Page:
Editor’s Note: This post originally ran in 2011 and has been updated. You can read the previous post here.
By the 1880s, Clinton Hill was experiencing its largest growth spurt as one of the best neighborhoods in Brooklyn. Its two main showcase streets, Clinton and Washington avenues, were being built and rebuilt upon by some of the city’s most successful entrepreneurs and businessmen. Freestanding mansions, semi-detached, and attached row houses line both of these streets, each one larger and finer than the next.
These three houses at 400-404 Washington Avenue are designed to look like one very large mansion, yet each separate house has its own personality and design elements that are unique unto itself. There was no attempt to cookie-cutter build here.
The architect, Mercein Thomas, was responsible for quite a few buildings in Clinton Hill, many for people of more modest means, but he could build them grandly, when needed, even for speculative housing.
Thomas was a hard working architect whose name pops up in much of brownstone Brooklyn. He was very busy in Clinton Hill from between 1878 and the early 20th century. He also is on record for factories in the DUMBO area, as well as his largest work, the Methodist Home for the Aged, on Park Place in Crown Heights North. Thomas and his wife lived not far from the Washington Avenue houses, on Cumberland Street, in Fort Greene.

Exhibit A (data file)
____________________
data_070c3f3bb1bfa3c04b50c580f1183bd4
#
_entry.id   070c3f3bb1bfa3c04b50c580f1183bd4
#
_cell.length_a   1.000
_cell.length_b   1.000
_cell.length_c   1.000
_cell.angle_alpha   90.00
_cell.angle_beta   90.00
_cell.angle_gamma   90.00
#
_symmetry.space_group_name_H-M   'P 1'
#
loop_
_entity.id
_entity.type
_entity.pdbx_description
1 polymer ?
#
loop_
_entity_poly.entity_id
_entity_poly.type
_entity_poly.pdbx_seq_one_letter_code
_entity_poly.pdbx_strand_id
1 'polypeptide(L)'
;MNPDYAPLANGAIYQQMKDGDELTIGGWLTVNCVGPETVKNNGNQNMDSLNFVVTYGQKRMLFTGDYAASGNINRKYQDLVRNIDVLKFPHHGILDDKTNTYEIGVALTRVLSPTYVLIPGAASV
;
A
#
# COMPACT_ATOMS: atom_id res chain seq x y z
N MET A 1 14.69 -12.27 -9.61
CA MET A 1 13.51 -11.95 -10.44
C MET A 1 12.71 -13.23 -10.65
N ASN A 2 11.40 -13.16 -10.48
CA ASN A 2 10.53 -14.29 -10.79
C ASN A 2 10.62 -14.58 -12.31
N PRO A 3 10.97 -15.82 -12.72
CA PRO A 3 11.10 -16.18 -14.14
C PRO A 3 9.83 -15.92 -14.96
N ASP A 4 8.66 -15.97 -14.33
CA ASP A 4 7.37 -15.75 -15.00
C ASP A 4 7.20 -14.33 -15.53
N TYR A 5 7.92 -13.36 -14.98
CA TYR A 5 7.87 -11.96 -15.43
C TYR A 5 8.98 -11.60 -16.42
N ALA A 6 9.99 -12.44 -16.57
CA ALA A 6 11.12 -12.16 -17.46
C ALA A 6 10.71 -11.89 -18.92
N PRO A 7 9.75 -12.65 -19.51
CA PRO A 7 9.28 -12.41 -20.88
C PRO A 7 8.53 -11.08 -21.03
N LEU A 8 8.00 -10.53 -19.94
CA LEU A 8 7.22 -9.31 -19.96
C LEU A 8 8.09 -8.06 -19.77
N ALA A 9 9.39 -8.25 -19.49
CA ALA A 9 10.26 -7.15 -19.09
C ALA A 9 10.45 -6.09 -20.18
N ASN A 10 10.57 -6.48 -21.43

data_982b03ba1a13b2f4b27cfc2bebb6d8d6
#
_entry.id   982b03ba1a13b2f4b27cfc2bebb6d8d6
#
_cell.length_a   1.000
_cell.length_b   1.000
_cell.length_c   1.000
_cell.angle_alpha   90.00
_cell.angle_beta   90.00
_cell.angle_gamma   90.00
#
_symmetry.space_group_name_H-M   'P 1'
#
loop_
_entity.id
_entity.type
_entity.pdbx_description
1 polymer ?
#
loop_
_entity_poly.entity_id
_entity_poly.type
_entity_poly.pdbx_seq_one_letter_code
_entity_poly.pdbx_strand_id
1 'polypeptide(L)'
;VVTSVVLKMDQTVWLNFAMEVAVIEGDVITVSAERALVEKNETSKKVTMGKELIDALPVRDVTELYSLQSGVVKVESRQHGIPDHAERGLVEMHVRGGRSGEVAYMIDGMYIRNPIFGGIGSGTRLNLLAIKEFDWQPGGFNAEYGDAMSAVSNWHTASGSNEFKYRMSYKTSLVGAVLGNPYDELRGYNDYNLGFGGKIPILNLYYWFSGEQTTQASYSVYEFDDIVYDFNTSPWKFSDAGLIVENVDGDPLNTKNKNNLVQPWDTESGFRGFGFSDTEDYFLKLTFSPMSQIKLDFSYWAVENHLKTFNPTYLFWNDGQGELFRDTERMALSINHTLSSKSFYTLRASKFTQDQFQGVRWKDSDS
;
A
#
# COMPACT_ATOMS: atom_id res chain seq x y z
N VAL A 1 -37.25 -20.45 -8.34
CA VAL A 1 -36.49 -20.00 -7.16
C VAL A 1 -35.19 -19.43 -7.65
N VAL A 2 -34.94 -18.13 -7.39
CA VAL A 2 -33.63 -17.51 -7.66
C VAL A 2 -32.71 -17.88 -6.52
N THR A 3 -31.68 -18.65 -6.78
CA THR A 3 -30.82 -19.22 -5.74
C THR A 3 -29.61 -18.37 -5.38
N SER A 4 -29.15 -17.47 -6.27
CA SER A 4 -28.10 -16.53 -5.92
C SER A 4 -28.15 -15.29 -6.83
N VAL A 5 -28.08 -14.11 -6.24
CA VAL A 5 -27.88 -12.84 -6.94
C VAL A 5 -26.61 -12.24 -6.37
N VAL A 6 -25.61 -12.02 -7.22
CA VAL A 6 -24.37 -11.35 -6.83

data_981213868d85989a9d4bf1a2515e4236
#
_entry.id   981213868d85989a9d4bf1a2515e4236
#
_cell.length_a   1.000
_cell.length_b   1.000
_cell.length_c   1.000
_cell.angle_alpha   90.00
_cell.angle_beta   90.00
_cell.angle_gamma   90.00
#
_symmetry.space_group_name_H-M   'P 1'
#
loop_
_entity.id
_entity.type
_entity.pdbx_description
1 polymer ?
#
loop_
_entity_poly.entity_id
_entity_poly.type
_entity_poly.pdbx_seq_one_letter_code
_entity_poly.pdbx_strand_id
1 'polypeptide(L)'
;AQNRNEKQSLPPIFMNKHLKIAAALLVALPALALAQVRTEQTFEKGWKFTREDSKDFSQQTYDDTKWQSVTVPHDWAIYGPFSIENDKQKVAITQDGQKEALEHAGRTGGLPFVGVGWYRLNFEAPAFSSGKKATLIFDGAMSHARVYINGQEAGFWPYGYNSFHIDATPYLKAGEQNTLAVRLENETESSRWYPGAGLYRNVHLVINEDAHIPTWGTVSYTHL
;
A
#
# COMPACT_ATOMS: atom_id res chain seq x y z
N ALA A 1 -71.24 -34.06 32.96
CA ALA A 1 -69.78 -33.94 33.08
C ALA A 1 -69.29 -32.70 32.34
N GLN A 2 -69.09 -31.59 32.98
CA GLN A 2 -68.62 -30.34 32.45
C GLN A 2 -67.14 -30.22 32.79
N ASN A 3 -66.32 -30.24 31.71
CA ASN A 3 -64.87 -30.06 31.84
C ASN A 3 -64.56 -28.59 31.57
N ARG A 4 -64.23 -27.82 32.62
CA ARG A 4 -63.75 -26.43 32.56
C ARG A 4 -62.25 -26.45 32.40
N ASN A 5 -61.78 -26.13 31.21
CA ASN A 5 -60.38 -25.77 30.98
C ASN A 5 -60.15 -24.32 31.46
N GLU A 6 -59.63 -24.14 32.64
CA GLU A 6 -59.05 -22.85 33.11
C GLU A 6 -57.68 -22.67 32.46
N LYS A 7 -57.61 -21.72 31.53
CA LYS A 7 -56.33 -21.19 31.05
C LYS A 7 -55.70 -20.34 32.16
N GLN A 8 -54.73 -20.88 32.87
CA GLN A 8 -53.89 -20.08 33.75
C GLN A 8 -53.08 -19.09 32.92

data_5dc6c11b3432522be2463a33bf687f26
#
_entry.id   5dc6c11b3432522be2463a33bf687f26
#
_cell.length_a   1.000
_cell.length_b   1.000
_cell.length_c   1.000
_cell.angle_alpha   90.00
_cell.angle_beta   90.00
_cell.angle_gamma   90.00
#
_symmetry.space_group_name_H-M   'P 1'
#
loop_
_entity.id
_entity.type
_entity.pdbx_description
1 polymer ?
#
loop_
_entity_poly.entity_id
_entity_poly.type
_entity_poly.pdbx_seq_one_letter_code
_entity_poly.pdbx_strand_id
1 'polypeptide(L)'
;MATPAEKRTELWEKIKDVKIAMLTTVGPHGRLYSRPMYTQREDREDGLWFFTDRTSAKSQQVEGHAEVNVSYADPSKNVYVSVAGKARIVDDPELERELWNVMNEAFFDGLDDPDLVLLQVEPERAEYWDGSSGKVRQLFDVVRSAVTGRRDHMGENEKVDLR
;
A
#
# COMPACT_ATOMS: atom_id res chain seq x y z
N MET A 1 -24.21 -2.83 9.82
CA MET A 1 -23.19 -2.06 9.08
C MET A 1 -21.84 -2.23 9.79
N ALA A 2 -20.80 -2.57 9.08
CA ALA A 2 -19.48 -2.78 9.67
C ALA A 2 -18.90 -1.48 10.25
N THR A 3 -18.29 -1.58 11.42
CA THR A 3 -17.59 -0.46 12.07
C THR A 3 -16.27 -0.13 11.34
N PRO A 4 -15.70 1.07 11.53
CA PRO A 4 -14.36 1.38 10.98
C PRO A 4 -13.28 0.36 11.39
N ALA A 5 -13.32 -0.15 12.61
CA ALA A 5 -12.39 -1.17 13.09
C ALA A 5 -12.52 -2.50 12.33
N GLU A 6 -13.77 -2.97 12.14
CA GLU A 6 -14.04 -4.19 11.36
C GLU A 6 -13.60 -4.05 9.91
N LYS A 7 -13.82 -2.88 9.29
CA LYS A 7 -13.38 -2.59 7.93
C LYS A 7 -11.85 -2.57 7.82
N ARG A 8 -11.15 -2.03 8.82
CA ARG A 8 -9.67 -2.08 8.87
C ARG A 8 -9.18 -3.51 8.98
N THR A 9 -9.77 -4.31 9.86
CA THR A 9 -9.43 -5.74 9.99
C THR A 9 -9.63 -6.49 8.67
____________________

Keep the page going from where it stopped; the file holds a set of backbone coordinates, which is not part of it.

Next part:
The buildings were built in 1885 for developer George Harvey, who had very successful people in mind as buyers. The massing of shapes, the ornament and materials, as well as the gravitas of these houses all announce success, and a worthiness of living on this grand street.
These houses have all the details that I love about Romanesque and Queen Anne houses: the mixture of materials, the turrets, bays, porticos and balconies, the masterful use of arches, fine brickwork, and the liberal use of ornament.
Thomas freely decorated these houses with terra-cotta, as well as carved stone ornament. The corner house especially near the entrance, has Byzantine Leaf carved ornament, with faces and animals, (a boar) peeking out of the leaves.
The first house, No. 400, has a spectacular, and rather scary, terra-cotta frieze of a wild, horned spirit, flanked by two demonic animals, with tiny dragons popping out of the buds in the foliage. After years of neglect, these buildings are finally getting a new lease on life. They remain some of the best later rowhouses in Clinton Hill.
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